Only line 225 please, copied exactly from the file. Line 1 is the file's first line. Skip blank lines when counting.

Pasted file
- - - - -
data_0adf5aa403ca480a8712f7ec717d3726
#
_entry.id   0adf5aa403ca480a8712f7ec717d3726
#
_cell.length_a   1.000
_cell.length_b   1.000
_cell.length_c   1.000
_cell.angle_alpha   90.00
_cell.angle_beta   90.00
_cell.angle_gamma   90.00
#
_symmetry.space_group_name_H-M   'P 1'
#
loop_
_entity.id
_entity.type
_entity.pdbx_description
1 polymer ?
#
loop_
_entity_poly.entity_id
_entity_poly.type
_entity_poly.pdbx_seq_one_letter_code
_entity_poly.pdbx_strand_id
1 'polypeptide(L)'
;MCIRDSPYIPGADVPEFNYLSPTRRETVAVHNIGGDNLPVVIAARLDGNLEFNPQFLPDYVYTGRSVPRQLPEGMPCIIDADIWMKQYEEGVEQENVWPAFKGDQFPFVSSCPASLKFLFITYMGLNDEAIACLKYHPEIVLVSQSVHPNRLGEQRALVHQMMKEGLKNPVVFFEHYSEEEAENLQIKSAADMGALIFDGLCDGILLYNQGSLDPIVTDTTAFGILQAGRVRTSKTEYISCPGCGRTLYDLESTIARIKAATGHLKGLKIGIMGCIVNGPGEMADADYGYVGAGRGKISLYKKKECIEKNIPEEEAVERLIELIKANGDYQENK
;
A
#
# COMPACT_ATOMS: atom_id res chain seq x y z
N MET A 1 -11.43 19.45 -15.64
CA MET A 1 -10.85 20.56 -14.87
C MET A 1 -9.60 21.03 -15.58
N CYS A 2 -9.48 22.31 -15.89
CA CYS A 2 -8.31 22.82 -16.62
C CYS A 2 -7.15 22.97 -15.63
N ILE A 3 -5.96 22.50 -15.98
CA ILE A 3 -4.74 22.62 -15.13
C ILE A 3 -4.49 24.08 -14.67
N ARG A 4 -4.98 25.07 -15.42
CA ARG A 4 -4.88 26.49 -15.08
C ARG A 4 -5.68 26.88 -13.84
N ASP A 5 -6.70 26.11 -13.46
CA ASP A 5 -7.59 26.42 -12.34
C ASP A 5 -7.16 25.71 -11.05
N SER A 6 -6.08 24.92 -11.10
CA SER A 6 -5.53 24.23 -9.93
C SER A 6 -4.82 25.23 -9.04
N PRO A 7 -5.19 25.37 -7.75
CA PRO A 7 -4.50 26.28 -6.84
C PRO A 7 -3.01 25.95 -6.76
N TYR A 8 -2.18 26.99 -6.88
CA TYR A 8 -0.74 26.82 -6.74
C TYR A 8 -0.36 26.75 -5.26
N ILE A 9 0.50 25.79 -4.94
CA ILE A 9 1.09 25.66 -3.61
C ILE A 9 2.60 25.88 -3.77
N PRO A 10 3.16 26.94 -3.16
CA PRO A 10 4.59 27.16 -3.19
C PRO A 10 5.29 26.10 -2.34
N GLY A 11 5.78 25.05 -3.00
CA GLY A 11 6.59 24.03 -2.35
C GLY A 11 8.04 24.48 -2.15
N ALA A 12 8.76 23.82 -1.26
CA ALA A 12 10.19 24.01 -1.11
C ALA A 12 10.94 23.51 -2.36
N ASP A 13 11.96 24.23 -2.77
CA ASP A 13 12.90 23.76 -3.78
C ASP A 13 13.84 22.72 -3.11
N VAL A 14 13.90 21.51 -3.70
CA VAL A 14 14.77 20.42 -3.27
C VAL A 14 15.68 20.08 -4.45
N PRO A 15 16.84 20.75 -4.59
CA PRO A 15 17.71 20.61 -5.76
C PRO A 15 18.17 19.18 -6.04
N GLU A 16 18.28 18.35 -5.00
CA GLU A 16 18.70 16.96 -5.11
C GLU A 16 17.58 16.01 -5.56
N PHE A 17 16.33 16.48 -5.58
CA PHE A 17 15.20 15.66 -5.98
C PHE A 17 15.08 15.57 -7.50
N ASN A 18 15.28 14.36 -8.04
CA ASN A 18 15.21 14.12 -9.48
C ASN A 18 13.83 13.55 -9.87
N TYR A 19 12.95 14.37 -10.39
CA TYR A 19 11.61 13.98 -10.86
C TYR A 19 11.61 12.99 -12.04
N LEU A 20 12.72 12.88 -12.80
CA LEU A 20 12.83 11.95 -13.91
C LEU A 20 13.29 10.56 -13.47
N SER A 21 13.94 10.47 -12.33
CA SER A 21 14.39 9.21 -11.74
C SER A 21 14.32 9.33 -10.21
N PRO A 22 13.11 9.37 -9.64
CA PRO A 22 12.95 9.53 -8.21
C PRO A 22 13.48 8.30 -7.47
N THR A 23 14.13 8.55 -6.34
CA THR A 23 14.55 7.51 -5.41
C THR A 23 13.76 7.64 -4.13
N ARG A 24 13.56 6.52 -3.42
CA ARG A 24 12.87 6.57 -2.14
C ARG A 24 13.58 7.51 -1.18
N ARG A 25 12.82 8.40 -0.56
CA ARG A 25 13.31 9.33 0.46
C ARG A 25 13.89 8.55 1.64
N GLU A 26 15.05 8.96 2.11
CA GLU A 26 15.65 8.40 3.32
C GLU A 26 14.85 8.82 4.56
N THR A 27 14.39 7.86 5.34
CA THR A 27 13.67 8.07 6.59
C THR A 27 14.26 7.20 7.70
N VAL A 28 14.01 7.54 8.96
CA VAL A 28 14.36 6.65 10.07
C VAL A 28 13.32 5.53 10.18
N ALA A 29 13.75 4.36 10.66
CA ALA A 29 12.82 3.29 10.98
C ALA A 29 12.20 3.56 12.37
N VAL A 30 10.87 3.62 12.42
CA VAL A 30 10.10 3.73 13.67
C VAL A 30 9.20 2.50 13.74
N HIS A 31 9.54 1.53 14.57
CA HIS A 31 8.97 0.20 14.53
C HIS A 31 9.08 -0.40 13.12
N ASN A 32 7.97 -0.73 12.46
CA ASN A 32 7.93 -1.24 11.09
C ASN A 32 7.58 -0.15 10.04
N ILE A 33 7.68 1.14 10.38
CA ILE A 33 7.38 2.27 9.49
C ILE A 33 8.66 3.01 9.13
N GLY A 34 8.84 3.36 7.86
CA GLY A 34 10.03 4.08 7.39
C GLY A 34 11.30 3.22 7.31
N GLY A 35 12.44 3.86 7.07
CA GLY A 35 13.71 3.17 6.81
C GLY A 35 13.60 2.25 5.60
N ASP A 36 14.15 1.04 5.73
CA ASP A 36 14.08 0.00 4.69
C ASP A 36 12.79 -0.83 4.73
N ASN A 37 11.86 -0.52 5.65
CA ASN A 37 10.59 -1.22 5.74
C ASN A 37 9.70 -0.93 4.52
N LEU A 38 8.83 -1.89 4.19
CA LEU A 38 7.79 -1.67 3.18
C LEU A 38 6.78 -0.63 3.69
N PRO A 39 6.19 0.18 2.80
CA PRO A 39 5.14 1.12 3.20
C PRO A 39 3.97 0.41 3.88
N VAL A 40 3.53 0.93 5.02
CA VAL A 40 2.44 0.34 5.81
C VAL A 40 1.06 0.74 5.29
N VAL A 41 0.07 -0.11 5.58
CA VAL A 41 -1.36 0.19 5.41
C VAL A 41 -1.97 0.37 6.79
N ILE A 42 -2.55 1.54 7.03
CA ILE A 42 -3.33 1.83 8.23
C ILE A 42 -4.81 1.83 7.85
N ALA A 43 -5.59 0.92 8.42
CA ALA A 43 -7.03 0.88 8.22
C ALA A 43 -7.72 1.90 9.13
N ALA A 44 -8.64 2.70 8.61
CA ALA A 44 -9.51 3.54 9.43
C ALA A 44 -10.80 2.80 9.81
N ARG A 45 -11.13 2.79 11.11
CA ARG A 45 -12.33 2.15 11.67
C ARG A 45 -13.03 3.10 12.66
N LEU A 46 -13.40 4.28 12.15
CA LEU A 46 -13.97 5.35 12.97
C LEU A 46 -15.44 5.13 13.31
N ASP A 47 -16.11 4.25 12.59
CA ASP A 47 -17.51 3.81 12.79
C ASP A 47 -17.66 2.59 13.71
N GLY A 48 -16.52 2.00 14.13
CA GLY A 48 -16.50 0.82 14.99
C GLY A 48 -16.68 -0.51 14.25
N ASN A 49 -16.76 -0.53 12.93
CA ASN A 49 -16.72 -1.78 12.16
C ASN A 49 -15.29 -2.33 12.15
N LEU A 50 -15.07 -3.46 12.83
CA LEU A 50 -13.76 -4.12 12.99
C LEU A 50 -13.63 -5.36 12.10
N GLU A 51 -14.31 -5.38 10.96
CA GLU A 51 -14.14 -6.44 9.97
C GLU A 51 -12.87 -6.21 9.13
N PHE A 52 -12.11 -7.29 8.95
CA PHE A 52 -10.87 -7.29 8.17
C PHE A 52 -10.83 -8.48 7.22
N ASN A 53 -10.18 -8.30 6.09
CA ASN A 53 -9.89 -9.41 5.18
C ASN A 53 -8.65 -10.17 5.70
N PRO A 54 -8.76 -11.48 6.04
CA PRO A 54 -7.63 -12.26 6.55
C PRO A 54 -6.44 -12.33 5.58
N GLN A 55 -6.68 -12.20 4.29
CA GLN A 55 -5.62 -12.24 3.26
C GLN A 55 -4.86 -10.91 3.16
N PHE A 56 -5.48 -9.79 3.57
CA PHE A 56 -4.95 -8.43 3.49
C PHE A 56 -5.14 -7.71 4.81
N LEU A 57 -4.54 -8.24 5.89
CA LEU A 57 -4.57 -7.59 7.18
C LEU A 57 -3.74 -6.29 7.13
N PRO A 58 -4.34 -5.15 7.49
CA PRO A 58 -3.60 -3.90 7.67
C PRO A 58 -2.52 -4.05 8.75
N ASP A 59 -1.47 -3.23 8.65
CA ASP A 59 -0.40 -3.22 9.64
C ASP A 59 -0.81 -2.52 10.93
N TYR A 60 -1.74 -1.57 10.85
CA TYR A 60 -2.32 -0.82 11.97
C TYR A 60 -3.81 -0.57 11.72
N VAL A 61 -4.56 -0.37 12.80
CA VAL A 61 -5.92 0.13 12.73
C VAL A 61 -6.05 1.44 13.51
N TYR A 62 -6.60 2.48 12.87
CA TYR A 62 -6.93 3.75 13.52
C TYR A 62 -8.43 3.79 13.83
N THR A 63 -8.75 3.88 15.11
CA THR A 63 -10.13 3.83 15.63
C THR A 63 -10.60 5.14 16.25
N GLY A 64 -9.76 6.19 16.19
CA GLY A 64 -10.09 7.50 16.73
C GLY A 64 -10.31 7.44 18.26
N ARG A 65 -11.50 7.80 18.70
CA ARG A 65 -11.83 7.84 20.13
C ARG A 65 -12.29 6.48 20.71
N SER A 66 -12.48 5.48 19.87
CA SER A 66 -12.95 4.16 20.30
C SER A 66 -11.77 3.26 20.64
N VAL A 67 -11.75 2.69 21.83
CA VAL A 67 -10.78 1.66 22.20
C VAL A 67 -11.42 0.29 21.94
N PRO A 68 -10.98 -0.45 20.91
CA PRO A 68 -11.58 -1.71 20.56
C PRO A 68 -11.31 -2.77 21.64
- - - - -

C ARG A 65 -12.29 6.48 20.71